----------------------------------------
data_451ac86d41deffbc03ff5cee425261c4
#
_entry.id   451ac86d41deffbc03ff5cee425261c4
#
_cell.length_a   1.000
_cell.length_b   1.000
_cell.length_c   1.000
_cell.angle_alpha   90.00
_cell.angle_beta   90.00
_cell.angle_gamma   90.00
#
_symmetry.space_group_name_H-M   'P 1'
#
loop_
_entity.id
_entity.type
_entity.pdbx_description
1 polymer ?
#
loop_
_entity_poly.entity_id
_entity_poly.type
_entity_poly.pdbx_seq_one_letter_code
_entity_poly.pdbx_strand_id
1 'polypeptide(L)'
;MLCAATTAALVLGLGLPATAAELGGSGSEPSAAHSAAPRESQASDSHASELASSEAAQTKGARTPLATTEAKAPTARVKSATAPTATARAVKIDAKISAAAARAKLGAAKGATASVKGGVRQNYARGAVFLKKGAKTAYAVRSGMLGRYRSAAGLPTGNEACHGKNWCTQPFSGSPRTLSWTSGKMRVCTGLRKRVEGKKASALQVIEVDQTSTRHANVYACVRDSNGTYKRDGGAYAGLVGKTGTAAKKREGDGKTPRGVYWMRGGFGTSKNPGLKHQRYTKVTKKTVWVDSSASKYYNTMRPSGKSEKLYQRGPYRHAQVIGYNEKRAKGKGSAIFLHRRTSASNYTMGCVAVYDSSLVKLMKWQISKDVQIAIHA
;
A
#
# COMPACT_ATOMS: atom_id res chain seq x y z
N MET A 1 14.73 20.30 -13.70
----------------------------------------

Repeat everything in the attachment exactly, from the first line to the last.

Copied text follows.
data_451ac86d41deffbc03ff5cee425261c4
#
_entry.id   451ac86d41deffbc03ff5cee425261c4
#
_cell.length_a   1.000
_cell.length_b   1.000
_cell.length_c   1.000
_cell.angle_alpha   90.00
_cell.angle_beta   90.00
_cell.angle_gamma   90.00
#
_symmetry.space_group_name_H-M   'P 1'
#
loop_
_entity.id
_entity.type
_entity.pdbx_description
1 polymer ?
#
loop_
_entity_poly.entity_id
_entity_poly.type
_entity_poly.pdbx_seq_one_letter_code
_entity_poly.pdbx_strand_id
1 'polypeptide(L)'
;MLCAATTAALVLGLGLPATAAELGGSGSEPSAAHSAAPRESQASDSHASELASSEAAQTKGARTPLATTEAKAPTARVKSATAPTATARAVKIDAKISAAAARAKLGAAKGATASVKGGVRQNYARGAVFLKKGAKTAYAVRSGMLGRYRSAAGLPTGNEACHGKNWCTQPFSGSPRTLSWTSGKMRVCTGLRKRVEGKKASALQVIEVDQTSTRHANVYACVRDSNGTYKRDGGAYAGLVGKTGTAAKKREGDGKTPRGVYWMRGGFGTSKNPGLKHQRYTKVTKKTVWVDSSASKYYNTMRPSGKSEKLYQRGPYRHAQVIGYNEKRAKGKGSAIFLHRRTSASNYTMGCVAVYDSSLVKLMKWQISKDVQIAIHA
;
A
#
# COMPACT_ATOMS: atom_id res chain seq x y z
N MET A 1 14.73 20.30 -13.70